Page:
Three years ago my son “Jon” got married to a wonderful woman, “Beth,” and last year Beth and Jon had twin boys. I am a totally besotted grandma. Even though I know the odds are against it, I look at my grandchildren and am totally convinced that the reason I think they are the greatest, most fascinating babies in the world is because they actually are. Being with my son’s family and spoiling the boys are far and away my favorite activities.
Life in our extended family is basically quite good. Beth seems fond of my husband and me, and is becoming best friends with our daughter. Beth’s brother is also getting close to all of us. And all of us, including Beth’s folks, live less than an hour away from one another.
The problem—or, rather, the question, since I would be embarrassed to call such a minor blip in happy life and a good set of relationships a “problem”—is Beth’s parents, and especially her mother. We are Jewish and they are super-WASPs. They wear clothes with little anchors on them and so on, and she has one of those “Muffy”-type nicknames. But so far the religious/ethnic divide has not been an issue. They seemed to be fine with the kids’ ecumenical wedding, and I have never heard an anti-Semitic remark pass their lips (although the Irish have not fared so well). They even came to the twins’ bris. And we are all very pleasant and friendly to one another, exchanging photos and recipes and so on.
But Muffy is a relentless and vocal supporter both of Donald Trump as a leader, and of what I consider the Republican policy agenda’s worst elements. I suppose that her husband basically agrees with her, but he is too wise, or cowardly, or maybe uninterested, to talk politics with the rest of the family. Beth and her brother are both quite progressive—like everyone in my family—but Muffy seems willing to let the younger generation be. Not so with my husband and me, although she hardly ever talks to my husband so he is mostly off the hook.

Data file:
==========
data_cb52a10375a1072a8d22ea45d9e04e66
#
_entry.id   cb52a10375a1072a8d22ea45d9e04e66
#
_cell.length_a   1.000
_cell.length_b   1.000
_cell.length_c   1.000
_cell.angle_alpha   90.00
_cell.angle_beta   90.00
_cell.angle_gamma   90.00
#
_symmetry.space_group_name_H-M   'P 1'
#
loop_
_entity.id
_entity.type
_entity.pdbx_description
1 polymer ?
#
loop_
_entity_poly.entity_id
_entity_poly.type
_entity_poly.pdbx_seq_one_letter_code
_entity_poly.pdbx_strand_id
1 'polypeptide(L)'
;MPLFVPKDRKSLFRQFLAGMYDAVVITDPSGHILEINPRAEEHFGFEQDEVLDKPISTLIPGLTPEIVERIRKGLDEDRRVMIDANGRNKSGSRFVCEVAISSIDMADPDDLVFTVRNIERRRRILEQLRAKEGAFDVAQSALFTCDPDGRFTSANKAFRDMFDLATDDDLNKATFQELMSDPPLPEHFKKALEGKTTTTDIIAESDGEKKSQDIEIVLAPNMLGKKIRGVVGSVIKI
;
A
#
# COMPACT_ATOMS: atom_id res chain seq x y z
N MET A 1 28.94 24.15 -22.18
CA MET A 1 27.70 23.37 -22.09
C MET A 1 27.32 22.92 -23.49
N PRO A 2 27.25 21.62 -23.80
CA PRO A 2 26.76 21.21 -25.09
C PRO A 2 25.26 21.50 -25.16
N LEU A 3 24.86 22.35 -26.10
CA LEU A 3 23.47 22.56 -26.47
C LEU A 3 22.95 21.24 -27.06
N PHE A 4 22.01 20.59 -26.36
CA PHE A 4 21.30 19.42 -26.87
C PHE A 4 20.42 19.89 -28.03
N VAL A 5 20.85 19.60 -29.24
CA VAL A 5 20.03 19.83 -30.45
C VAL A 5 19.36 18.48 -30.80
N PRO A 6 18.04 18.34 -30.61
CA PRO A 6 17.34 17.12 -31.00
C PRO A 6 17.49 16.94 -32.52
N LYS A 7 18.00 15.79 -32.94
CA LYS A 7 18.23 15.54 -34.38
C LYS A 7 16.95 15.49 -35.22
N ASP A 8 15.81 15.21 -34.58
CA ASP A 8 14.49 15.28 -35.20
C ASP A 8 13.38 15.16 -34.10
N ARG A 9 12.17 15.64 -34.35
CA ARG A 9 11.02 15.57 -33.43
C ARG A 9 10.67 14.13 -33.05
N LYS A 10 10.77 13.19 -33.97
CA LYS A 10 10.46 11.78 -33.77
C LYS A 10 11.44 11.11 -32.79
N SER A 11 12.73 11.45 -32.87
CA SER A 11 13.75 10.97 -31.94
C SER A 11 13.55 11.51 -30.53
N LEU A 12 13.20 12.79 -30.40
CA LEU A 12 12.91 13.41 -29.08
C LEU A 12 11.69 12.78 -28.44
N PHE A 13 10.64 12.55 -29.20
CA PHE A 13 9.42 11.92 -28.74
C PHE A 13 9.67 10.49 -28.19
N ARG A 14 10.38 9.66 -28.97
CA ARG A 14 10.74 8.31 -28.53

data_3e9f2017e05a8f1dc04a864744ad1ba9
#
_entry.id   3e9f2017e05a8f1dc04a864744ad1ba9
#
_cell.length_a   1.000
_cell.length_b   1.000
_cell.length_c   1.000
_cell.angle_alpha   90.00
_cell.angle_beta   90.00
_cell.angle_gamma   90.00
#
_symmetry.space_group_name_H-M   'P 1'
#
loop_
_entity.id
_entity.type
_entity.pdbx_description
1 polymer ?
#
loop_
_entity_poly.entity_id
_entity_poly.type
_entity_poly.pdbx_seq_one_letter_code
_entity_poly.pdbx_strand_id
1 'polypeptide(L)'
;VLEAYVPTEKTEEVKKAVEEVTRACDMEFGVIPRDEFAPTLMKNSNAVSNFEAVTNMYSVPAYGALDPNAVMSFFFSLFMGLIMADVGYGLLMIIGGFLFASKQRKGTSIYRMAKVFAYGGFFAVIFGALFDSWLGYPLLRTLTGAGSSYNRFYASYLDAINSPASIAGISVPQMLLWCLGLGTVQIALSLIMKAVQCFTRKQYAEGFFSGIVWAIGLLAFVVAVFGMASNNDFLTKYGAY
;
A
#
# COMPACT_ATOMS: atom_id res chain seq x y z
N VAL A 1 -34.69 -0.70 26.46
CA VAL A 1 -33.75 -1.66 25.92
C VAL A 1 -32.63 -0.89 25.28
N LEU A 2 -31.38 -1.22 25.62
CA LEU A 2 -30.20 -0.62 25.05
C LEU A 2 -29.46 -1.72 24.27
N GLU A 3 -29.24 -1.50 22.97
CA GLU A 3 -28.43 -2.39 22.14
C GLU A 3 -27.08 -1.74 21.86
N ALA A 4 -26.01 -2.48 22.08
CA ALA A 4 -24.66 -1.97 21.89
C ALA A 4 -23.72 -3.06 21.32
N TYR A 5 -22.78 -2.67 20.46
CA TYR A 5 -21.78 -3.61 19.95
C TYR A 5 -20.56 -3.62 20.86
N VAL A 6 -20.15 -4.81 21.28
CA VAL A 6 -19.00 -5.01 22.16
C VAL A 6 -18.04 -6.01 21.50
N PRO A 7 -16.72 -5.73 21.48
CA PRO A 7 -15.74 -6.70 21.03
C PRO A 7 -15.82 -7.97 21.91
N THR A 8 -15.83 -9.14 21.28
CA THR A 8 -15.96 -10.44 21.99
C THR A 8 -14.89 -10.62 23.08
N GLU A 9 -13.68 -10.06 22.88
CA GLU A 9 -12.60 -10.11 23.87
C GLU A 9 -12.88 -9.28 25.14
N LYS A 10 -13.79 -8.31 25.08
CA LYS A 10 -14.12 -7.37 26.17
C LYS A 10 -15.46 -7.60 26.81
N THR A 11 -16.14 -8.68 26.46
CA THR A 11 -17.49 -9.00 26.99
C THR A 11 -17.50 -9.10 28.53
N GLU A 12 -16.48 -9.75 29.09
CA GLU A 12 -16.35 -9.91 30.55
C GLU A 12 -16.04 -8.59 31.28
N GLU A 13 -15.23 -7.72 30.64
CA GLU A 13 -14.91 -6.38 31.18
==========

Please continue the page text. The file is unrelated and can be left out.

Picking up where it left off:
Every time we get together Muffy presents me with new “evidence” of Trump’s greatness, or the mainstream press’s bias, or the general laziness and worthlessness of the less fortunate, or the nefariousness of anybody whose politics are to the left of Attilla the Hun, or—need I even say this?—the evil and corruption at the core of the murderous Hillary Clinton.
I do everything I can not to engage with her, but she keeps insisting that I at least give her ideas a chance, and is forever emailing me or even snail-mailing me long and totally repellent right-wing screeds. She even sends me books. She then confronts me in person or on the phone to ask whether I have read the things she sends, and gets very upset when I have not, which is just about all the time.
I have told her again and again that I do not think we will ever agree, but that I respect and admire her as a person, and can we just steer clear of politics and enjoy our children and grandchildren? But she refuses to listen, and keeps sending me stuff and telling me that she is sure I would “come around” if I would just open my mind. Then she keeps demanding that I read the trash she gives me. She seems to be getting increasingly annoyed with me, and I am worried that our joint family gatherings will grow strained, or even that she will start refusing to see us and put Beth and Jon in a terrible position. And what if I end up having less access to the babies?
I know that I will not “come around.” Her facts are not my facts. This is because they are not facts. And her values, at least in the political arena, seem about 100% dependent on whether they advance the interests of old white Christian money.
I know that she will never come around, either.
So what do I do?
—Quaking in Queens
It sounds as if your question is pragmatic rather than ethical. You do not seem to be asking whether you have any duty as a citizen or a co-grandma to try to change Muffy’s views, or at least bear witness against them; or, conversely, to try to see her point of view. I can sort of understand why you have thrown in the towel here as far as ethics is concerned. As the philosophers say, “ought implies can.” If you truly believe that there is no way anything either of you can say will make any difference, you have no duty to attempt the impossible. Before we move on, though, let me at least ask that, in the future, you stop now and then to reconsider your position. Muffy may prove to be more receptive, or at least easier to wear down over time, than you—with your grandmotherly interests at risk—currently believe. And the stakes—the costs of not opposing the Muffys of this benighted nation—may climb even higher. As I write this, we are all still trying to digest 45’s astonishing response to the white supremacists and NAZIs in Charlottesville.